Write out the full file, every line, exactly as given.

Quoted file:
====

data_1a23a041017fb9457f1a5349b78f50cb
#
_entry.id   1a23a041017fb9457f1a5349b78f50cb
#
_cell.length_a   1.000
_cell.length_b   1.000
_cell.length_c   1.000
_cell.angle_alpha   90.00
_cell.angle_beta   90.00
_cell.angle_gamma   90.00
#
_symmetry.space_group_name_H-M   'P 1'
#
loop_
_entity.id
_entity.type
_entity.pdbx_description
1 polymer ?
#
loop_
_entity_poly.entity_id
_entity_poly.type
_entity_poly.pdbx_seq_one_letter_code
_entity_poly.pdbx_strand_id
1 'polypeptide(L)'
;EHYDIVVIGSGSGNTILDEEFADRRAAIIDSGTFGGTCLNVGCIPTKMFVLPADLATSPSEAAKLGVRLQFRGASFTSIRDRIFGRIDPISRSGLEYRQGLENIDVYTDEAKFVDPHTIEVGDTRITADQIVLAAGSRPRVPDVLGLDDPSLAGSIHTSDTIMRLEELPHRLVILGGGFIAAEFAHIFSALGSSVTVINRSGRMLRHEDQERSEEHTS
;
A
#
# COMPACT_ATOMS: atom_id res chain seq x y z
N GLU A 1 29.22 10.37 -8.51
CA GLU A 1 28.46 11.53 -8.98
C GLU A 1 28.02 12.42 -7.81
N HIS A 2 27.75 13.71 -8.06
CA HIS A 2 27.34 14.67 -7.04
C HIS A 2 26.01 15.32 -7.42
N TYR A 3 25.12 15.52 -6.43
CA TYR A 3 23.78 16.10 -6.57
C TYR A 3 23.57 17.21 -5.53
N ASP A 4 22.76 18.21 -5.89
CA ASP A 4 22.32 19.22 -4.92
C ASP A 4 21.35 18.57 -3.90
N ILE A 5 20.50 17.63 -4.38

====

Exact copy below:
data_1a23a041017fb9457f1a5349b78f50cb
#
_entry.id   1a23a041017fb9457f1a5349b78f50cb
#
_cell.length_a   1.000
_cell.length_b   1.000
_cell.length_c   1.000
_cell.angle_alpha   90.00
_cell.angle_beta   90.00
_cell.angle_gamma   90.00
#
_symmetry.space_group_name_H-M   'P 1'
#
loop_
_entity.id
_entity.type
_entity.pdbx_description
1 polymer ?
#
loop_
_entity_poly.entity_id
_entity_poly.type
_entity_poly.pdbx_seq_one_letter_code
_entity_poly.pdbx_strand_id
1 'polypeptide(L)'
;EHYDIVVIGSGSGNTILDEEFADRRAAIIDSGTFGGTCLNVGCIPTKMFVLPADLATSPSEAAKLGVRLQFRGASFTSIRDRIFGRIDPISRSGLEYRQGLENIDVYTDEAKFVDPHTIEVGDTRITADQIVLAAGSRPRVPDVLGLDDPSLAGSIHTSDTIMRLEELPHRLVILGGGFIAAEFAHIFSALGSSVTVINRSGRMLRHEDQERSEEHTS
;
A
#
# COMPACT_ATOMS: atom_id res chain seq x y z
N GLU A 1 29.22 10.37 -8.51
CA GLU A 1 28.46 11.53 -8.98
C GLU A 1 28.02 12.42 -7.81
N HIS A 2 27.75 13.71 -8.06
CA HIS A 2 27.34 14.67 -7.04
C HIS A 2 26.01 15.32 -7.42
N TYR A 3 25.12 15.52 -6.43
CA TYR A 3 23.78 16.10 -6.57
C TYR A 3 23.57 17.21 -5.53
N ASP A 4 22.76 18.21 -5.89
CA ASP A 4 22.32 19.22 -4.92
C ASP A 4 21.35 18.57 -3.90
N ILE A 5 20.50 17.63 -4.38